The Wabash River plant went commercial in late 1995. Within a few months, both the gasification and combined-cycle plants were running at full capacity and in environmental compliance on high-sulfur Illinois Basin bituminous coal. However, by the end of the first year of operation, annual availability measured just 35%. More than half of total outage time was attributed to failures of the ceramic candle filters in the gasification plant’s dry char particulate removal system.
After changing to metallic filters and making other improvements, Wabash River saw its production and availability numbers rise during its second and third years. During the third year, the plant successfully demonstrated the ability to use a second coal feedstock as well as a blend of two different Illinois No. 6 coals, improving the site’s fuel flexibility. Later, up to 2,000 tons/day of petroleum coke were gasified and converted to more than 250 MW of power without exceeding permitted emissions levels.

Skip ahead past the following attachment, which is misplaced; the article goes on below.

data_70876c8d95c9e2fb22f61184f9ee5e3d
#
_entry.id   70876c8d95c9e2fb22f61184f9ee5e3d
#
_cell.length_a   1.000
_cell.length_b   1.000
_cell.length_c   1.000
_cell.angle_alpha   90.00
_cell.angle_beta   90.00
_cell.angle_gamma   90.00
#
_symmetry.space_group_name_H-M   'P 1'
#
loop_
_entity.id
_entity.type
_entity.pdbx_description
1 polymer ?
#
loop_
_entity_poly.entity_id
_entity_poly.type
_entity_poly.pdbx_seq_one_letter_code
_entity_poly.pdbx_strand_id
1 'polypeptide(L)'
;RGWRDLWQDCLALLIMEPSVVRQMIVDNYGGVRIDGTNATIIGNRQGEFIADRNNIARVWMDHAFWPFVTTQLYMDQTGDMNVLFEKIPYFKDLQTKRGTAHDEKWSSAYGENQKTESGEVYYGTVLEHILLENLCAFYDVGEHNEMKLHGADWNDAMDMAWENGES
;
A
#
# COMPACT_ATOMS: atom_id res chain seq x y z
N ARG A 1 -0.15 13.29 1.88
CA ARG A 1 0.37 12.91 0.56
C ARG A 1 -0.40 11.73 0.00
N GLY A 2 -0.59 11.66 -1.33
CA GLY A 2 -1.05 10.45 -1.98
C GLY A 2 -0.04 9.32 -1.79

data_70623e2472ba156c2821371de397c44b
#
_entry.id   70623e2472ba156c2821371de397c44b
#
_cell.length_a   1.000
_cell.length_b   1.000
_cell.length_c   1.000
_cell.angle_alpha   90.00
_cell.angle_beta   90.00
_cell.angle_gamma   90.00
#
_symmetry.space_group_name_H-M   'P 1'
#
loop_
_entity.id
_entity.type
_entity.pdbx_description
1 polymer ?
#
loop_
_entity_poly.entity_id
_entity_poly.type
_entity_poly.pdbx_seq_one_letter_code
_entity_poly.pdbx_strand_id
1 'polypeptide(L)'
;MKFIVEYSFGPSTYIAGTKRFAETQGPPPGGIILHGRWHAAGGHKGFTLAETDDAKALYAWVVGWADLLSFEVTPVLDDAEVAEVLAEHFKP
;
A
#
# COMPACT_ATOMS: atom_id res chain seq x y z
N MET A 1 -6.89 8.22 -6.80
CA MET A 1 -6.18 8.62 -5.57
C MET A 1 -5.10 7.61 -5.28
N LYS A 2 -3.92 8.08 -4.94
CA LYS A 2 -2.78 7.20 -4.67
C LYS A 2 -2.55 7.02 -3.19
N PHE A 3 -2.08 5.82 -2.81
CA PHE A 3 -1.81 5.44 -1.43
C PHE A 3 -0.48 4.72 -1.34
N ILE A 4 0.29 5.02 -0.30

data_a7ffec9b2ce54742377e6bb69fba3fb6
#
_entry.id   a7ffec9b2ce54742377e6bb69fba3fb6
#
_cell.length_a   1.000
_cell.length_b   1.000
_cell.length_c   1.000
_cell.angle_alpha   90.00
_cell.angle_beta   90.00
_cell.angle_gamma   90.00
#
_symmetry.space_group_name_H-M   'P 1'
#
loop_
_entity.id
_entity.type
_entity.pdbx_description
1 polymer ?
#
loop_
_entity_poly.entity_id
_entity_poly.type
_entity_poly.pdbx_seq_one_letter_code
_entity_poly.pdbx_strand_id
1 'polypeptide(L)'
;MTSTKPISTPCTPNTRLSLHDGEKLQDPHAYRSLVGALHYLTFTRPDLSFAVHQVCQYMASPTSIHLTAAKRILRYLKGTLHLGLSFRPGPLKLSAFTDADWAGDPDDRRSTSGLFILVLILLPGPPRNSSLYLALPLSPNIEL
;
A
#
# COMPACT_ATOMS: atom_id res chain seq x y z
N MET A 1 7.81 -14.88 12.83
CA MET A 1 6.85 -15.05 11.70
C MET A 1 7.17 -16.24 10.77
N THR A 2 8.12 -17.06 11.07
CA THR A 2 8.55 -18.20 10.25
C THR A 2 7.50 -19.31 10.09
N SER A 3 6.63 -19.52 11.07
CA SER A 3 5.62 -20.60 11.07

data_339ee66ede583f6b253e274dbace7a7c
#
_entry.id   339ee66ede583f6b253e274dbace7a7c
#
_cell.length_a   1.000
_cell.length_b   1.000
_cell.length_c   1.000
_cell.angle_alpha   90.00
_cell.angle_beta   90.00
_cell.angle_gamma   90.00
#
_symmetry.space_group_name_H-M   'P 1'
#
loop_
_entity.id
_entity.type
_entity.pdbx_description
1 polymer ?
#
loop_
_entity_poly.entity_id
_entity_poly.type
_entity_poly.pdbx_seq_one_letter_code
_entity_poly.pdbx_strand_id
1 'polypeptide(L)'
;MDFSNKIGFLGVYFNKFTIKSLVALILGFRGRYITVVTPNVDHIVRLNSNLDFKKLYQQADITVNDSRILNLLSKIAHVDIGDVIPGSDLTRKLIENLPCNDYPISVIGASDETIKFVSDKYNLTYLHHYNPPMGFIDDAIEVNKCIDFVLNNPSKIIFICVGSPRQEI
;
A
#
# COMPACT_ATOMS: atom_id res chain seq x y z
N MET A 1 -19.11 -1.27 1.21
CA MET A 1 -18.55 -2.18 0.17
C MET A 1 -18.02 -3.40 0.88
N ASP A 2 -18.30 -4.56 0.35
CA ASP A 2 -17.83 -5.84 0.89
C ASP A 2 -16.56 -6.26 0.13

In 1998 the Wabash River plant passed the milestones of 10,000 hours of operation on coal and 1,000,000 tons of coal processed. Net availability during that year was calculated at 77% by excluding the downtime of the power plant and subtracting time spent testing alternative fuels. Since 2000, the plant has operated with minimal problems and significantly improved on-stream performance while meeting all of its environmental targets. Today, Cinergy continues to dispatch Wabash River at a heat rate of 8,900 Btu/kWh (HHV), although the plant is now owned and operated by Global Energy Inc.